The second geochemical zone occurs between ~500 and 800 mbsf and is characterized by a broad interval of low Cl, Ca, Mg, NH4, and alkalinity concentrations, with the lowest concentrations occurring at ~680 mbsf (Fig. F23). The K concentration-depth profile, however, steadily decreases in this interval, similar to the gradient observed in the uppermost 500 m of the sediment section. The lowest CH4/(C2H6 + C3H8) ratios observed at this site (137–327) occur in the zone between 598.49 and 656.55 mbsf, with methane concentration ranging between ~3000 and 6000 ppmv (Fig. F25). A strong peak in C2 to C5 concentrations occurs at ~650 mbsf and is coincident with the minima in Cl concentration observed in the pore fluids. The broad decrease in the major elements and decrease in the ratio of methane to the heavier hydrocarbons correlates with lithostratigraphic Unit III, which is dominated by coarser grained sediments as well as several fault zones identified below ~600 mbsf (see “Structural geology”). Collectively, the inorganic and organic geochemical data suggest lateral flow of a freshened fluid with elevated concentrations of thermogenic hydrocarbons (up to iso-pentanes) and potassium. The geothermal gradient at Site U1379 is 40°C/km (see “Physical properties”); thus, the temperature between 600 and 800 mbsf ranges from 24° to 32°C. This temperature range is too low for in situ production of thermogenic hydrocarbons or for extensive clay dehydration, suggesting the fluid sampled in Unit III originated from a deeper source and is migrating laterally and upward along the permeable sand horizons and faults. This inference will be confirmed by isotopic analyses of the pore fluids postcruise.

The third geochemical zone occurs from ~800 to ~900 mbsf and is characterized by a strong linear increase in Ca concentrations and a decrease in Mg concentrations (Fig. F23). Within this interval calcium concentrations increase from 14 to 35 mM (~3 times seawater value) and Mg concentrations decrease from 22 to 10 mM (~20% of seawater value). This zone extends from the base of lithostratigraphic Unit III to basement (Unit IV; see “Lithostratigraphy and petrology”). The Ca and Mg trends (Fig. F24) suggest that the deepest sampled fluid is distinct from that of Unit III and is dominated by fluid-rock reaction with basalt in the basement mélange. Within this interval, CH4 concentrations reach 9630 ppmv and the CH4/(C2H6 + C3H8) ratio increases to 834. With the limited shipboard data set, it is difficult to determine whether the fluids in the sampled basement section have migrated from depth or simply reflect in situ diagenesis. The source of the deepest sampled fluids will be constrained by shore-based chemical and isotopic analyses.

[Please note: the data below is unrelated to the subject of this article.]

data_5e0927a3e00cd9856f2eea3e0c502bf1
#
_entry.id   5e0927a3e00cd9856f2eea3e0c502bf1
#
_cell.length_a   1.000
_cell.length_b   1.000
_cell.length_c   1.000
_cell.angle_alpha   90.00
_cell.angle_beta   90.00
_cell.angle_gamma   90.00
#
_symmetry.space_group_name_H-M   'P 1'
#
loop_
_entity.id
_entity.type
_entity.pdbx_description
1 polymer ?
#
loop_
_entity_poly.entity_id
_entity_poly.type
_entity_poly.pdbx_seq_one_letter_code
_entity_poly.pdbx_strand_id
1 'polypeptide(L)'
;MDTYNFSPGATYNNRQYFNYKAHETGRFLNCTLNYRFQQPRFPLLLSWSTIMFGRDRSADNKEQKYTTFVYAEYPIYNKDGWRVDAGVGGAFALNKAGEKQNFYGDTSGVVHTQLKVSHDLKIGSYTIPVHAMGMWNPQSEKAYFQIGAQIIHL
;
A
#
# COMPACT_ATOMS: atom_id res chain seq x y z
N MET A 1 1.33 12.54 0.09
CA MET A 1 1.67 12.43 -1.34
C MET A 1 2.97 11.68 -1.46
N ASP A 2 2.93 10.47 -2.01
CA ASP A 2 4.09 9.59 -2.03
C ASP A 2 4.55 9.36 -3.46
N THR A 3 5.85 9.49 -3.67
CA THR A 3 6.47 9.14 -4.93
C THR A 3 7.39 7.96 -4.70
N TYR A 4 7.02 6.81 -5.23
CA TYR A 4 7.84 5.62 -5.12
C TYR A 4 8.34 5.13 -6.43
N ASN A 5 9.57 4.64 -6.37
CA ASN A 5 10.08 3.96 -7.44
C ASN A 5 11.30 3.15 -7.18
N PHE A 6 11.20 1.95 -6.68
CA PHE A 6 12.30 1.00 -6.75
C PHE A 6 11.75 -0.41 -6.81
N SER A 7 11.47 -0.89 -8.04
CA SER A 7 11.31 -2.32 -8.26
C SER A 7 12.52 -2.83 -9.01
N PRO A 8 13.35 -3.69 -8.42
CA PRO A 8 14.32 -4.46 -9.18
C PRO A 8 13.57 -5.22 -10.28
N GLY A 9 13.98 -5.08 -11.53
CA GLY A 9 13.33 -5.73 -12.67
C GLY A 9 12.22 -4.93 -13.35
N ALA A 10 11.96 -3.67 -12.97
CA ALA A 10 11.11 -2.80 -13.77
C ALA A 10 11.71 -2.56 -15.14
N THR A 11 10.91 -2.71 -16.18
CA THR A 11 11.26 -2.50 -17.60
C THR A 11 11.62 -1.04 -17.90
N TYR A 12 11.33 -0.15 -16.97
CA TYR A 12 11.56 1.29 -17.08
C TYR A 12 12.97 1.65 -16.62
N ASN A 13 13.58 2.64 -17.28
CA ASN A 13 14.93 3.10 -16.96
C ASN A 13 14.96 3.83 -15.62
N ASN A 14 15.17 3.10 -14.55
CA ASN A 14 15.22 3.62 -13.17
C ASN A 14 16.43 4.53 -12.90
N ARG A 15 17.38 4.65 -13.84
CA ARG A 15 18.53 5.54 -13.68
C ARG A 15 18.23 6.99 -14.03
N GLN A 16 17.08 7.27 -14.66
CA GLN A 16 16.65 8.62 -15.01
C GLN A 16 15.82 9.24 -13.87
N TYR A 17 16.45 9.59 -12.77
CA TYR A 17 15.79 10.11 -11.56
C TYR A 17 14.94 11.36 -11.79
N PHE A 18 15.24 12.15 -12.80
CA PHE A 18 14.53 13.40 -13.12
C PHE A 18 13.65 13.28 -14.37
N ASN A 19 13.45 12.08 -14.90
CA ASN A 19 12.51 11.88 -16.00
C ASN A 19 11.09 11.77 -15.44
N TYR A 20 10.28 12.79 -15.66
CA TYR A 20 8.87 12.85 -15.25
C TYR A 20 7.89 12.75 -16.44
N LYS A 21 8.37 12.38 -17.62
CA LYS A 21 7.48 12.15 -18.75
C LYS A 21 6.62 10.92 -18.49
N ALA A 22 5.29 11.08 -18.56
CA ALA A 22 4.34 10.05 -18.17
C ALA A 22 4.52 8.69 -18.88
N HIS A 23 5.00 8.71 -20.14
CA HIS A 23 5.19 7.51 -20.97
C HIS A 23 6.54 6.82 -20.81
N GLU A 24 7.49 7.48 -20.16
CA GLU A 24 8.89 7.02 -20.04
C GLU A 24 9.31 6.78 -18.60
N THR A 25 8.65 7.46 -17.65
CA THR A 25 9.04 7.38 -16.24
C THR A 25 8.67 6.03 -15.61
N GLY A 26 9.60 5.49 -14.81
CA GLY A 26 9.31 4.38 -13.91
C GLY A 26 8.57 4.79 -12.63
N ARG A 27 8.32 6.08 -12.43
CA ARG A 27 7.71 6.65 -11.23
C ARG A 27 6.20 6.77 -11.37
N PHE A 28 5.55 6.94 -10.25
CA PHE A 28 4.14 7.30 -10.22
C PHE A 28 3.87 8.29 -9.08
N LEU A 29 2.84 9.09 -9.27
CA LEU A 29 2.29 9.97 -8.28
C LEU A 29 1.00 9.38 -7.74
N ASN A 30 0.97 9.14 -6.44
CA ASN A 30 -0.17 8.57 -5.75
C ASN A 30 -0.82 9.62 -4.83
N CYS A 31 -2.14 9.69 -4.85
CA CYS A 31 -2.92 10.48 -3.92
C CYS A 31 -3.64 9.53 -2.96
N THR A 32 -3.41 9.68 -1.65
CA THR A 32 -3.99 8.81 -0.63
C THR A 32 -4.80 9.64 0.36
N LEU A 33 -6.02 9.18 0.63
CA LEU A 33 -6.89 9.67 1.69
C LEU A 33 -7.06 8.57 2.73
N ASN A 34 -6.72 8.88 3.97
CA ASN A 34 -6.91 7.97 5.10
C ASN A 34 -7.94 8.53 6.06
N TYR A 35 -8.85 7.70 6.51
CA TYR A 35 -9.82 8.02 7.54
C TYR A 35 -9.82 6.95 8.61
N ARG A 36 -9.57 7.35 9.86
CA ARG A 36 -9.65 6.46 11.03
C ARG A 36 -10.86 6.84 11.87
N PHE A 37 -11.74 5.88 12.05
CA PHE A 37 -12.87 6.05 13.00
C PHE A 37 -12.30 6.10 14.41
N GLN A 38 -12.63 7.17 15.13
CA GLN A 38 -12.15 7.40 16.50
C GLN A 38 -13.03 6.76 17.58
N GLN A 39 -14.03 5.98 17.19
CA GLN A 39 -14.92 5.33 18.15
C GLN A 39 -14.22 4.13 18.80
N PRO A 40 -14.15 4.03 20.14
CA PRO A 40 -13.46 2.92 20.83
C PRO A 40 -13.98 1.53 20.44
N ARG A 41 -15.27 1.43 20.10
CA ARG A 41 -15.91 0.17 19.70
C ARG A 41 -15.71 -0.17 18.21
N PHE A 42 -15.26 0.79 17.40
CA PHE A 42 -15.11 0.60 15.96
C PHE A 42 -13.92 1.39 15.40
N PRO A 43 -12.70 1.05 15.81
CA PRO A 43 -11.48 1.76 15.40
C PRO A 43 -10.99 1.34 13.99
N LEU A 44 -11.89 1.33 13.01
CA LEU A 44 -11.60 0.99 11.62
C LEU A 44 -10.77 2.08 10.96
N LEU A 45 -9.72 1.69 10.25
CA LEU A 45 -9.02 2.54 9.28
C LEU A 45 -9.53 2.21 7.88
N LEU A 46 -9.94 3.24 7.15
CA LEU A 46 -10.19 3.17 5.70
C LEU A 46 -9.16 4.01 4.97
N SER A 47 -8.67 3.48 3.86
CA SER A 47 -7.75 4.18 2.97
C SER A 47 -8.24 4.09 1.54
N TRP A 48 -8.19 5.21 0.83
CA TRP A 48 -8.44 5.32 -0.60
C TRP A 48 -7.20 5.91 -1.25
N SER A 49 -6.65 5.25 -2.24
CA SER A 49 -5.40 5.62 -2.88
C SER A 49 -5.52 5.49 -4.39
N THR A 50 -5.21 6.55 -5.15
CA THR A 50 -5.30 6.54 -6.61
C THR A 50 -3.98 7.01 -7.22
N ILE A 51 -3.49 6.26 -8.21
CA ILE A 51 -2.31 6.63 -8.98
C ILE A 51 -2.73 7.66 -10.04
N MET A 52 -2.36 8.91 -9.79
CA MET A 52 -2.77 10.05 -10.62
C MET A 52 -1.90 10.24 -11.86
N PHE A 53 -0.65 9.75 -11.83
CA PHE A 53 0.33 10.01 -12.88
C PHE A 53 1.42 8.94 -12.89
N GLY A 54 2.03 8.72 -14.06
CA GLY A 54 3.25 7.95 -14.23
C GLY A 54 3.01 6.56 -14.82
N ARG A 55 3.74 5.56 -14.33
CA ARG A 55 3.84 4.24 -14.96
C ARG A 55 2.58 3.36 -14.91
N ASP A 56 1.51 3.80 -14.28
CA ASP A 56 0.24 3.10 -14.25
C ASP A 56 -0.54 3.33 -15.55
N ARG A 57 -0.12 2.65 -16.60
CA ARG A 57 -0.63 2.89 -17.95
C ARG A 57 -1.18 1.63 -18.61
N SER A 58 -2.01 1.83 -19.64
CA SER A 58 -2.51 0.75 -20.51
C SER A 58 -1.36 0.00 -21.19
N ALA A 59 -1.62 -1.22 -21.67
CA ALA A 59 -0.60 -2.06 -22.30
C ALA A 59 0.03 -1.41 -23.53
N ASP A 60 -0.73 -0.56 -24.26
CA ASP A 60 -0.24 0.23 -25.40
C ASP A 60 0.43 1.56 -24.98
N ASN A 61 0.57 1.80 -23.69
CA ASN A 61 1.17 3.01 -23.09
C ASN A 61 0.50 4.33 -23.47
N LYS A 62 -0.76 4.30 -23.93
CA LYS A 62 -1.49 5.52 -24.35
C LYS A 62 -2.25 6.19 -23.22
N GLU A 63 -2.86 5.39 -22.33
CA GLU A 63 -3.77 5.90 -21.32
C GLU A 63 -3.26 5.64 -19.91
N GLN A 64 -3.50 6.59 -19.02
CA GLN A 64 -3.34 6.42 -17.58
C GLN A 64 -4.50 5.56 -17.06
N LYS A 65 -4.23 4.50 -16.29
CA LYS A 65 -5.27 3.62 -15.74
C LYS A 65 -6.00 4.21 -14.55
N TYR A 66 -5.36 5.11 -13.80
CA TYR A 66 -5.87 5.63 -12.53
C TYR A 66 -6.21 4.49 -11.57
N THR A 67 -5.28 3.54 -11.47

Microbiological sampling consisted of 5 cm whole-round samples cut on the catwalk and subsampled in the laboratory using sterile techniques. In Hole U1379B, whole-round samples were taken at a frequency of one per meter of core. In Hole U1379C, whole-round samples were taken at a frequency of two per core during APC coring and once per 10–15 cores during XCB coring. The deepest sample was taken from Core 334-U1379C-92X at ~770 mbsf. Subsampling of the whole-round samples was performed for three different categories of postcruise studies: (1) frozen samples for molecular analyses, (2) refrigerated samples for cultivation studies, and (3) paraformaldehyde-fixed samples for cell counting and contamination testing.

Fixed samples for cell counting were further prepared on board with a SYBR Green I staining procedure, and enumeration estimates performed for samples from 0.7 to 211 mbsf revealed cell concentrations ranging from 106 to 108 cells/cm3, generally declining with depth. (Fig. F27). Closer inspection of the uppermost 45 mbsf shows a localized trend of increasing cell concentrations from 15 to 33 mbsf, near the proposed SMTZ, before decreasing again (Fig. F28). Contamination was assessed qualitatively in XCB cores using fluorescent microspheres. Microscopic analysis of the fluorescent microspheres revealed at least some drill fluid contamination of XCB-cored sediment into the centre of the core. Hence, cell enumeration estimates became increasingly unreliable with great depth, and those beyond 200 mbsf were not included in this analysis.